History of the Blue Guides

blue guide london 1953

 

 

 

The Blue Guides have been setting the standard for travel guides since 1918, when the first Blue Guide "London and its Environs" was published by the Scottish brothers James and Findlay Muirhead.  The Muirheads had for many years been the English-language editors of the German Baedeker series; when they also acquired the rights to John Murray's famous travel "handbooks" they established the Blue Guides as heir to the great 19th century guide book tradition.

 

(SEE the Preface to London and its Environs here »)


1828

Karl Baedeker (1801-59) publishes his first guidebook, Rheinreise von Mainz bis Köln.

1836

John Murray III's (1808-92) first Handbook published: a Handbook for Travellers on the Continent. These handbooks become the standard for English travellers for the next 75 years.

1861

First Baedeker in English, The Rhine, published jointly by Baedeker and John Murray.

1878

James Muirhead (1853-1934) works for Baedeker in preparing a handbook for travellers to London

1887

Findlay Muirhead (1860-1935), graduate of Edinburgh University, leaves his studies at Leipzig to join his brother James at Baedeker. For almost the next thirty years the Muirhead brothers are responsible for all English language Baedekers, including compiling guides to Britain, the US and Canada.

1914

Following the outbreak of the Great War, the Muirhead brothers find themselves out of a job.

1915

Findlay and James Muirhead acquire the rights to John Murray's Handbooks from the cartographical publisher Edward Stanford, who had bought them 14 years previously from John Murray IV. In the same year they establish their company, Muirhead's Guidebooks Limited.

1917

Agreement with French publisher, Hachette, to co-publish English and French language guidebooks under the names Blue Guides and Guides Bleus respectively. Hachette's existing Guides Joannes had blue covers, while Baedeker's guides had red covers.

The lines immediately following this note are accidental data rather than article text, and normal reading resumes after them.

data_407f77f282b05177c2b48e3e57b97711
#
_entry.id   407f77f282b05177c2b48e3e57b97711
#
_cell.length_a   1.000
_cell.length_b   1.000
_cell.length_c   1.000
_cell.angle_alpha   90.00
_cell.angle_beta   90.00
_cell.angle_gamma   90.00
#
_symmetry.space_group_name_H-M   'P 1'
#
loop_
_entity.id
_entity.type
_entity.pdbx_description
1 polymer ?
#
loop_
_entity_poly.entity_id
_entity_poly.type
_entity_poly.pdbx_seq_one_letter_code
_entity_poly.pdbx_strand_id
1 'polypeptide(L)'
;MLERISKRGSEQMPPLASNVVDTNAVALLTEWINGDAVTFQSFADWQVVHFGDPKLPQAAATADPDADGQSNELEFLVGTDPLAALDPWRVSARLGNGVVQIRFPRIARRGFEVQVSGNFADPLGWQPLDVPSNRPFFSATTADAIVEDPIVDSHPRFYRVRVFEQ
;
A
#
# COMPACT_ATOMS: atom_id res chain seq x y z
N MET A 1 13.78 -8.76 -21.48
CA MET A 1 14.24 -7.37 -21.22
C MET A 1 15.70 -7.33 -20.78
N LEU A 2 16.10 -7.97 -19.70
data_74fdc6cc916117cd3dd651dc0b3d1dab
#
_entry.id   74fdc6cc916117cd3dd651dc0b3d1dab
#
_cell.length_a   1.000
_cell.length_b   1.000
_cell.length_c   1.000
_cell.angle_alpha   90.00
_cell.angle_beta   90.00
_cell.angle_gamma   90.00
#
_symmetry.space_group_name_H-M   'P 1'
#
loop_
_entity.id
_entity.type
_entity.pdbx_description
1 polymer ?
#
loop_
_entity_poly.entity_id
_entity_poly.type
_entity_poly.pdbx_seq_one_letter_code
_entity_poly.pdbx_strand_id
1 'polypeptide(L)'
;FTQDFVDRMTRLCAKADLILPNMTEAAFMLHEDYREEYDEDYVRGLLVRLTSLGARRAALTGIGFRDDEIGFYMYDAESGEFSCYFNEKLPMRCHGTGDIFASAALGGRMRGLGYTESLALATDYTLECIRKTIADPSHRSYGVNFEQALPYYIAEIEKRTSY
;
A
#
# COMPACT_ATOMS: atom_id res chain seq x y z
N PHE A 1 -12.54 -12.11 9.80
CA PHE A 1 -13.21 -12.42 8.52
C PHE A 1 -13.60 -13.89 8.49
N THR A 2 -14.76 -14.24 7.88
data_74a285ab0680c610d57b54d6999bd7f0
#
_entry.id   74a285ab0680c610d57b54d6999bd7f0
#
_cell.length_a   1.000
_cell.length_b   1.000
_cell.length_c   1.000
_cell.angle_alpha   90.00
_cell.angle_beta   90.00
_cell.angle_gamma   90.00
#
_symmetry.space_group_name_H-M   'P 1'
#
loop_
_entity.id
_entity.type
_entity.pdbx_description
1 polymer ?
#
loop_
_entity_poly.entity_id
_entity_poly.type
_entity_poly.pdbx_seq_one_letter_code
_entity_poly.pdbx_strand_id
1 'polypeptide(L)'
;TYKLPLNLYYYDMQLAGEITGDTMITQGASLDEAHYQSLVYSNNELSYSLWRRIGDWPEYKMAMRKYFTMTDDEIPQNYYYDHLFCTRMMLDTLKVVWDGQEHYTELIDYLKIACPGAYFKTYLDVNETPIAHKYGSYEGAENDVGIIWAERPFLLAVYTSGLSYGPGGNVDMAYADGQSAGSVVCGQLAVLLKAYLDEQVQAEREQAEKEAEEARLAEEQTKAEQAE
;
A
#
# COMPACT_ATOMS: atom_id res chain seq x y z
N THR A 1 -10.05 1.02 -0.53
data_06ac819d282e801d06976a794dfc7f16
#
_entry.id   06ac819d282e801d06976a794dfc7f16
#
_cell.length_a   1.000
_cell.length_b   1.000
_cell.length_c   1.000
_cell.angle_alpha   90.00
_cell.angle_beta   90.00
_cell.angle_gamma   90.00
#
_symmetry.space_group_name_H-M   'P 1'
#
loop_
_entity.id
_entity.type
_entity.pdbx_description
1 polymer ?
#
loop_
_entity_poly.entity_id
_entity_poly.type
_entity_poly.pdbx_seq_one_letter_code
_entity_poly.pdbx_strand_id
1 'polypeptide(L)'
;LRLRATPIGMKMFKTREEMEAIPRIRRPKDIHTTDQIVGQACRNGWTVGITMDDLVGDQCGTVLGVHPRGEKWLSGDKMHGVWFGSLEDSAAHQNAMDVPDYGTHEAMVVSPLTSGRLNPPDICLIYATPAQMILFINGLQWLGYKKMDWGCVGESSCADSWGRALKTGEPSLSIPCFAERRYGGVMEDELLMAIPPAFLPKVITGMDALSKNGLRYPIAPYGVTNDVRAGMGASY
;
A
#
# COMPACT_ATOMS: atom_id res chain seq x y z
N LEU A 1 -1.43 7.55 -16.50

1918

First Blue Guide London and its Environs published.

1920

Hachette publishes Guide Bleu Londres et ses Environs.

1931

Blue Guides acquired by Ernest Benn Limited.

1933

Co-operation with Hachette ends.

1934

(Litellus) Russell Muirhead (1896-1976), Findlay's son, becomes series editor. He retires in 1963, remaining a consulting editor until 1965 when the Muirhead family's connection with the series ends.

1963

Stuart Rossiter (1923-82) appointed editor.

1967

Blue Guide Greece, compiled by Rossiter, published. This was the first of Rossiter's "scrupulously edited guides, compiled for the independent educated traveller wanting to avoid the monotony of international uniformity."

1971

Blue Guide Rome and Environs by Alta Macadam published. Macadam's Italy titles thereafter become some of the best selling Blue Guides and include Sicily (1975), Northern Italy (1978), Florence (1982), Venice (1980), Tuscany (1993), Umbria (1993), Central Italy (2008), all frequently updated and re-issued (Macadam's latest new edition of Tuscany will be published in 2009). Other key Blue Guide authors are, and have been, Ian Robertson (Spain, Portugal, Switzerland), John Tomes (Scotland, Wales), Ian Ousby (England), Paul Blanchard (Italy), Delia Gray-Durant (France), Ellen Grady (Italy).

1982

WW Norton and Co of New York, established 1928, becomes US co-publisher, selling all Blue Guides in the US.

1984

The Blue Guides acquired by A&C Black (Publishers) Limited, themselves later acquired by Bloomsbury Plc, publishers of the Harry Potter books among others.

2004

Somerset Books acquires the Blue Guides, and a year later, 2005, relaunches the series with the first "new" Blue Guide, Blue Guide Northern Italy.